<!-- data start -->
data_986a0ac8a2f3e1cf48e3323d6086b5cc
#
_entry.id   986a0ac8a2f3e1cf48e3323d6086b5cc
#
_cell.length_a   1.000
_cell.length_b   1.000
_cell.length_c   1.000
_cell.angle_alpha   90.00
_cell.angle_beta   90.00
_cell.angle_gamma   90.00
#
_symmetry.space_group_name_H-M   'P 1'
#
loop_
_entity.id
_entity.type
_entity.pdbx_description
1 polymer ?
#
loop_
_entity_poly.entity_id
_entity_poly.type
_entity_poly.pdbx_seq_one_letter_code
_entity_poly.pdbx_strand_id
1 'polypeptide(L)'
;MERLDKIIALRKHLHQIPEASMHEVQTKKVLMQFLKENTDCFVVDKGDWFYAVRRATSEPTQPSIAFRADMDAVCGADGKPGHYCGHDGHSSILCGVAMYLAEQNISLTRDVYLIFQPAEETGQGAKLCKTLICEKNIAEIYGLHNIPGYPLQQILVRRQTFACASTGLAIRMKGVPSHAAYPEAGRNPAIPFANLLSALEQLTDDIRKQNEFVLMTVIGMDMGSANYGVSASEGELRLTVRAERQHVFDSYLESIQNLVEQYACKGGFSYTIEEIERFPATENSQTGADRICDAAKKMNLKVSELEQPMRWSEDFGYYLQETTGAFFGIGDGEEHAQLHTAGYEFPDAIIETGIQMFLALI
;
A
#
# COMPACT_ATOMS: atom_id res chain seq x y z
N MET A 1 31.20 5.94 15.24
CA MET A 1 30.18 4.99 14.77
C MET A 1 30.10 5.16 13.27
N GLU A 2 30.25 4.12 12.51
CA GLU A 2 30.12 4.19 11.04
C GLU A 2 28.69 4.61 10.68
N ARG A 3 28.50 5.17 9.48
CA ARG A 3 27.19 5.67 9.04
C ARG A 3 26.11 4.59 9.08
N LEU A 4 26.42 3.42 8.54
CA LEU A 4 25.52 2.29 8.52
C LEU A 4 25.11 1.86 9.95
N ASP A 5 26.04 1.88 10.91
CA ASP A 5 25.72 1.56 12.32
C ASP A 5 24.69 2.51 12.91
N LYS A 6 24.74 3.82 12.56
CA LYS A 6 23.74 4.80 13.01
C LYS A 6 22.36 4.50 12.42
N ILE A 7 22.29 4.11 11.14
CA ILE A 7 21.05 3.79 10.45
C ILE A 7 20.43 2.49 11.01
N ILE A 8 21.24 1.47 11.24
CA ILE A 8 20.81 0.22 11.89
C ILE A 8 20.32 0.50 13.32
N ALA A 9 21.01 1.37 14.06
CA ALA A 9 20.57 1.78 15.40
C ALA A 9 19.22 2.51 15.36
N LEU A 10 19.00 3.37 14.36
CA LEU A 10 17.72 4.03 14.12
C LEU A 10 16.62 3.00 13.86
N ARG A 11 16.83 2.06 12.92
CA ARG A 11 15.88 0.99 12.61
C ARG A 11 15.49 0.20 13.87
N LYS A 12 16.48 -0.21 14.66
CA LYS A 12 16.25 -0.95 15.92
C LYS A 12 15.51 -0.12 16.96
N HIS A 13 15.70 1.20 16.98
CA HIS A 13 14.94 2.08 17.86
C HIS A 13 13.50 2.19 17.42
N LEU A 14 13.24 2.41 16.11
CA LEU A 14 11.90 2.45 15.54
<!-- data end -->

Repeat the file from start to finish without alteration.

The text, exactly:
data_986a0ac8a2f3e1cf48e3323d6086b5cc
#
_entry.id   986a0ac8a2f3e1cf48e3323d6086b5cc
#
_cell.length_a   1.000
_cell.length_b   1.000
_cell.length_c   1.000
_cell.angle_alpha   90.00
_cell.angle_beta   90.00
_cell.angle_gamma   90.00
#
_symmetry.space_group_name_H-M   'P 1'
#
loop_
_entity.id
_entity.type
_entity.pdbx_description
1 polymer ?
#
loop_
_entity_poly.entity_id
_entity_poly.type
_entity_poly.pdbx_seq_one_letter_code
_entity_poly.pdbx_strand_id
1 'polypeptide(L)'
;MERLDKIIALRKHLHQIPEASMHEVQTKKVLMQFLKENTDCFVVDKGDWFYAVRRATSEPTQPSIAFRADMDAVCGADGKPGHYCGHDGHSSILCGVAMYLAEQNISLTRDVYLIFQPAEETGQGAKLCKTLICEKNIAEIYGLHNIPGYPLQQILVRRQTFACASTGLAIRMKGVPSHAAYPEAGRNPAIPFANLLSALEQLTDDIRKQNEFVLMTVIGMDMGSANYGVSASEGELRLTVRAERQHVFDSYLESIQNLVEQYACKGGFSYTIEEIERFPATENSQTGADRICDAAKKMNLKVSELEQPMRWSEDFGYYLQETTGAFFGIGDGEEHAQLHTAGYEFPDAIIETGIQMFLALI
;
A
#
# COMPACT_ATOMS: atom_id res chain seq x y z
N MET A 1 31.20 5.94 15.24
CA MET A 1 30.18 4.99 14.77
C MET A 1 30.10 5.16 13.27
N GLU A 2 30.25 4.12 12.51
CA GLU A 2 30.12 4.19 11.04
C GLU A 2 28.69 4.61 10.68
N ARG A 3 28.50 5.17 9.48
CA ARG A 3 27.19 5.67 9.04
C ARG A 3 26.11 4.59 9.08
N LEU A 4 26.42 3.42 8.54
CA LEU A 4 25.52 2.29 8.52
C LEU A 4 25.11 1.86 9.95
N ASP A 5 26.04 1.88 10.91
CA ASP A 5 25.72 1.56 12.32
C ASP A 5 24.69 2.51 12.91
N LYS A 6 24.74 3.82 12.56
CA LYS A 6 23.74 4.80 13.01
C LYS A 6 22.36 4.50 12.42
N ILE A 7 22.29 4.11 11.14
CA ILE A 7 21.05 3.79 10.45
C ILE A 7 20.43 2.49 11.01
N ILE A 8 21.24 1.47 11.24
CA ILE A 8 20.81 0.22 11.89
C ILE A 8 20.32 0.50 13.32
N ALA A 9 21.01 1.37 14.06
CA ALA A 9 20.57 1.78 15.40
C ALA A 9 19.22 2.51 15.36
N LEU A 10 19.00 3.37 14.36
CA LEU A 10 17.72 4.03 14.12
C LEU A 10 16.62 3.00 13.86
N ARG A 11 16.83 2.06 12.92
CA ARG A 11 15.88 0.99 12.61
C ARG A 11 15.49 0.20 13.87
N LYS A 12 16.48 -0.21 14.66
CA LYS A 12 16.25 -0.95 15.92
C LYS A 12 15.51 -0.12 16.96
N HIS A 13 15.70 1.20 16.98
CA HIS A 13 14.94 2.08 17.86
C HIS A 13 13.50 2.19 17.42
N LEU A 14 13.24 2.41 16.11
CA LEU A 14 11.90 2.45 15.54